1. The greatest innovations appear to come from those that are self-reliant. Individuals who go right to the edge and do something worth talking about. Not solo, of course, but as instigators of a team. In two words: don’t settle.
2. The greatest marketers do two things: they treat customers with respect and they measure.
3. The greatest salespeople understand that people resist change and that ‘no’ is the single easiest way to do that.
4. The greatest bloggers blog for their readers, not for themselves.
5. There really isn’t much a of ‘short run’. It quickly becomes yesterday. The long run, on the other hand, sticks around for quite a while.
6. The internet doesn’t forget. And sooner or later, the internet finds out.
7. Everyone is a marketer, even people and organizations that don’t market. They’re just marketers who are doing it poorly.
8. Amazing organizations and people receive rewards that more than make up for the effort required to be that good.
9. There is no number 9.
10. Mass taste is rarely good taste.
3. The Designer: John Maeda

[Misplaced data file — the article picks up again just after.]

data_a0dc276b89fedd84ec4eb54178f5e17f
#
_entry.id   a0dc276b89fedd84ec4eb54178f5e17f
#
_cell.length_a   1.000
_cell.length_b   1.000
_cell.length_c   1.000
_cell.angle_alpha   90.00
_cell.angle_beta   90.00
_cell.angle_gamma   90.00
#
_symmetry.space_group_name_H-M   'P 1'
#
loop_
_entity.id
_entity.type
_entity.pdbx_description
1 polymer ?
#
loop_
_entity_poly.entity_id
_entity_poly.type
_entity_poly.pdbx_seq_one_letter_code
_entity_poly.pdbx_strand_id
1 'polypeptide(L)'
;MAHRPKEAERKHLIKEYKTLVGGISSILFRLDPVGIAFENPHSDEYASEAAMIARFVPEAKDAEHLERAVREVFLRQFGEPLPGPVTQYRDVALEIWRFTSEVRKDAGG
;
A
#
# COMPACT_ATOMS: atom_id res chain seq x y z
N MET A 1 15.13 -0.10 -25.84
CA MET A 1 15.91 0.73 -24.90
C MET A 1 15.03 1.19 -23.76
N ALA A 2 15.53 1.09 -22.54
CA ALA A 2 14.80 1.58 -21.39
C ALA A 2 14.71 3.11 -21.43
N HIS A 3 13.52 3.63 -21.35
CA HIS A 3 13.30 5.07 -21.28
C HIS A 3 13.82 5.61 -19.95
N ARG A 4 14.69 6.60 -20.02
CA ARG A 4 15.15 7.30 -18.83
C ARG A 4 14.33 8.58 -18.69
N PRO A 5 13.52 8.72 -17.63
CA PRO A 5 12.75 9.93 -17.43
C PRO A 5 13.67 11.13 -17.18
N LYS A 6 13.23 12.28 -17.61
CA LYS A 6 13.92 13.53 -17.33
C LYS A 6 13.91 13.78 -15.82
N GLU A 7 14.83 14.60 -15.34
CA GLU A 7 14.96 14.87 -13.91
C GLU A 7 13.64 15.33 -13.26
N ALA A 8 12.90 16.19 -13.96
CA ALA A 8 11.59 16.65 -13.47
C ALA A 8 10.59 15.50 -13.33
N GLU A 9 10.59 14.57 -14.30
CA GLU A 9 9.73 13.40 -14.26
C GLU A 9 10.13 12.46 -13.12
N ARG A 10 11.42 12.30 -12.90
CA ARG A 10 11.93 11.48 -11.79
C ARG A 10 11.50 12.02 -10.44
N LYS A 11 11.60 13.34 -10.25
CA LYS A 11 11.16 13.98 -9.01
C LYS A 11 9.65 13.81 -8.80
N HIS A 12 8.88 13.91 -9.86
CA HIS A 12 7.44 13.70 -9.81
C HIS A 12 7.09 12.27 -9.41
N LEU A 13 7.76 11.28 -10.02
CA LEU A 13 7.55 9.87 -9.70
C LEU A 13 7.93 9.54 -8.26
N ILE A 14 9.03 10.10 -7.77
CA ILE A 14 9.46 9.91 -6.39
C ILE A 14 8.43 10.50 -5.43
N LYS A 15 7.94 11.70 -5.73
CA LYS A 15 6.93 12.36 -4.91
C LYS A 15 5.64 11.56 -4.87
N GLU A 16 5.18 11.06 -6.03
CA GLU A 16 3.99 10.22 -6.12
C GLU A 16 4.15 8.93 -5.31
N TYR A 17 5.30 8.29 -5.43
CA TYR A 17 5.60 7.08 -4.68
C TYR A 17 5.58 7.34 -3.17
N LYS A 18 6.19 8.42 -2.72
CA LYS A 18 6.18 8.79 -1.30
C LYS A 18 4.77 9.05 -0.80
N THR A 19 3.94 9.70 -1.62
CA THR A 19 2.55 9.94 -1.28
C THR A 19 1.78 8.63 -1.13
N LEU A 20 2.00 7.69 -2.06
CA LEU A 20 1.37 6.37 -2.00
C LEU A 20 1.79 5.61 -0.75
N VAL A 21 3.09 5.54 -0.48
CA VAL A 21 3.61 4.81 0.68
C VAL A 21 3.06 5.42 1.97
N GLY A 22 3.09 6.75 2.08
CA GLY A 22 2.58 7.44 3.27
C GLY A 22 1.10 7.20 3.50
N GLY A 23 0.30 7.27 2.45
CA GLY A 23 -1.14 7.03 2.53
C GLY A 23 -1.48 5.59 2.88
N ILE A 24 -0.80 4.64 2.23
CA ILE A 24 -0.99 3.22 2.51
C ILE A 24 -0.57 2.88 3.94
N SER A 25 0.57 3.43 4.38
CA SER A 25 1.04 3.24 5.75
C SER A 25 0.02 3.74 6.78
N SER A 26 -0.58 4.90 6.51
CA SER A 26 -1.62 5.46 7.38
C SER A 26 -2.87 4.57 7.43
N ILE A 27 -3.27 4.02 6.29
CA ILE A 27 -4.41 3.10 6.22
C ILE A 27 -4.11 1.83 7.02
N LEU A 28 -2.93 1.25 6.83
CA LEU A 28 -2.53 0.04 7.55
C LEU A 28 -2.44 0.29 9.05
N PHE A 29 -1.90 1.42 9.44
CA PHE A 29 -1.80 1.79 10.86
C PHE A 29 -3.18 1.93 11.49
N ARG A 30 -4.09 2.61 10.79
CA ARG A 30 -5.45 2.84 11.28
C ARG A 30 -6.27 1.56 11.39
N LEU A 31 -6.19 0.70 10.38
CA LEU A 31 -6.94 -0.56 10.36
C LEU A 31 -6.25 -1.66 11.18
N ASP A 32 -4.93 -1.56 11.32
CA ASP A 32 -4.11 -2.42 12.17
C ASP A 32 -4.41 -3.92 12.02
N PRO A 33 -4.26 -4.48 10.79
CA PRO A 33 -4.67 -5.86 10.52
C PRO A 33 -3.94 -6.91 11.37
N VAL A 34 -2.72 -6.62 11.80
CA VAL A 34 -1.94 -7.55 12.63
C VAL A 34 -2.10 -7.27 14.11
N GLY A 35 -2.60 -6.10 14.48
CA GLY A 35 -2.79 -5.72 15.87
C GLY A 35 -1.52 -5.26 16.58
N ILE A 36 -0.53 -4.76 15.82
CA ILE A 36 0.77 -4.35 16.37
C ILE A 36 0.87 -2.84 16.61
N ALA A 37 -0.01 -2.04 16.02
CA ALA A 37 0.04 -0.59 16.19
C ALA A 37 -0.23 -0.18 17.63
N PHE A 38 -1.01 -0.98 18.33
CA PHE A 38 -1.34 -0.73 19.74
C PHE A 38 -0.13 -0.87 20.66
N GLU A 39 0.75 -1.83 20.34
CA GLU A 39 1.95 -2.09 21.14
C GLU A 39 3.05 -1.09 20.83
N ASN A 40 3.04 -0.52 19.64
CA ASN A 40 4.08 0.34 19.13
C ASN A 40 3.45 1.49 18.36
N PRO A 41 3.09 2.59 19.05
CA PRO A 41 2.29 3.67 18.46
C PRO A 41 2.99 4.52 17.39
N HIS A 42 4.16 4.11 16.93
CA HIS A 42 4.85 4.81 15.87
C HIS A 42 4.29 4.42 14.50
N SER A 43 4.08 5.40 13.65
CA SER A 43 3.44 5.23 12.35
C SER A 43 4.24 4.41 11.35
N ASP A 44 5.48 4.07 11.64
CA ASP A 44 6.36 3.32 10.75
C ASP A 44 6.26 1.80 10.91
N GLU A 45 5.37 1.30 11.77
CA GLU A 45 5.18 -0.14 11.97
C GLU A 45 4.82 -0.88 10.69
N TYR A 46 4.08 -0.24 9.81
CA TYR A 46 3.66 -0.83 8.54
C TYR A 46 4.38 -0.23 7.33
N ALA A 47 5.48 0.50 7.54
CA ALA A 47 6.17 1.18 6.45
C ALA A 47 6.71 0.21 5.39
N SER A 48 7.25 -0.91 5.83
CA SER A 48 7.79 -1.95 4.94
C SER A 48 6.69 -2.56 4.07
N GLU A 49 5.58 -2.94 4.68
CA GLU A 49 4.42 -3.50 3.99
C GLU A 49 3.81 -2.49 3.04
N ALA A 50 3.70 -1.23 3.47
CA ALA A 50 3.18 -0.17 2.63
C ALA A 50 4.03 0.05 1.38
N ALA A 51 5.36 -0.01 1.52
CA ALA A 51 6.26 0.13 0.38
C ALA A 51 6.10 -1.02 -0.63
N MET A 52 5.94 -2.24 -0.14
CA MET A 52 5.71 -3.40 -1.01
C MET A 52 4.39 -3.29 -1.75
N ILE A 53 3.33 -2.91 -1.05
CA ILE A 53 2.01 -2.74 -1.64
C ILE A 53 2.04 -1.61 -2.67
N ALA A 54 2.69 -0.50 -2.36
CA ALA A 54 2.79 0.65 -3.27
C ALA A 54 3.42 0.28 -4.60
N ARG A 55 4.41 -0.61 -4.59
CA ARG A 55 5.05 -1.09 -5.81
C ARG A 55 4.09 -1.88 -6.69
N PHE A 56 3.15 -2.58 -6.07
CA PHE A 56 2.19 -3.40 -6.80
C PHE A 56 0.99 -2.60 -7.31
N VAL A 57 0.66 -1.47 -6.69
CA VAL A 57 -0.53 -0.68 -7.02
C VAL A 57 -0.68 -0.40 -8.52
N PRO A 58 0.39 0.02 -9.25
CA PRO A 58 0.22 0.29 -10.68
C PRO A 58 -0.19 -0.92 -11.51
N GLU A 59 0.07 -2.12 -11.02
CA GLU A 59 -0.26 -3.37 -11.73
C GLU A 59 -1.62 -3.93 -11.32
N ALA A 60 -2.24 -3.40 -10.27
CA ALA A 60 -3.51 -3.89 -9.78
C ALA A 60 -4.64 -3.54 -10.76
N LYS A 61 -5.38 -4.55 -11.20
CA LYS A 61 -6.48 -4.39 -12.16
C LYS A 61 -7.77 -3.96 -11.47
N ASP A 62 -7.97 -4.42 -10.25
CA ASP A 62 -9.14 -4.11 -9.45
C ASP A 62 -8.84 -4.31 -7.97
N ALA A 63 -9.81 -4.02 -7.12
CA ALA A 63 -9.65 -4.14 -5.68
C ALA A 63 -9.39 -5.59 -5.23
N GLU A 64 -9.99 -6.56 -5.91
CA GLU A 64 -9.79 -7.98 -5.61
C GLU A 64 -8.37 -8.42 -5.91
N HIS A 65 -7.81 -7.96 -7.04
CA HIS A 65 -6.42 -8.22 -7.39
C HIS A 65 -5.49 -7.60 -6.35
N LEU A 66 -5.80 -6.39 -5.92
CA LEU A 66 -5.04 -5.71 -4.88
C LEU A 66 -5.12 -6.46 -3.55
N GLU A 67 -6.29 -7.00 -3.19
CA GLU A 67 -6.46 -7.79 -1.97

RISD president John Maeda’s slim book, The Laws of Simplicity
, is one of my all-time favorites, with broad-reaching insights that apply as easily to arranging your living room as to designing a visionary product. In 100 pages, Maeda elaborates on 10 laws for business, design, and life:
1. Reduce: The simplest way to achieve simplicity is through thoughtful reduction.
2. Organize: Organization makes a system of many appear fewer.
3. Time: Savings in time feel like simplicity.
4. Learn. Knowledge makes everything simpler.
5. Differences: Simplicity and complexity need each other.
6. Context: What lies in the periphery of simplicity is definitely not peripheral.
7. Emotion: More emotions are better than less.
8. Trust: In simplicity we trust.
9. Failure: Some things can never be made simple.
10. The One: Simplicity is about subtracting the obvious, and adding the meaningful.
4. The Writer: Leo Tolstoy
While they betray a bit of the self-hating introvert, Tolstoy’s “rules for life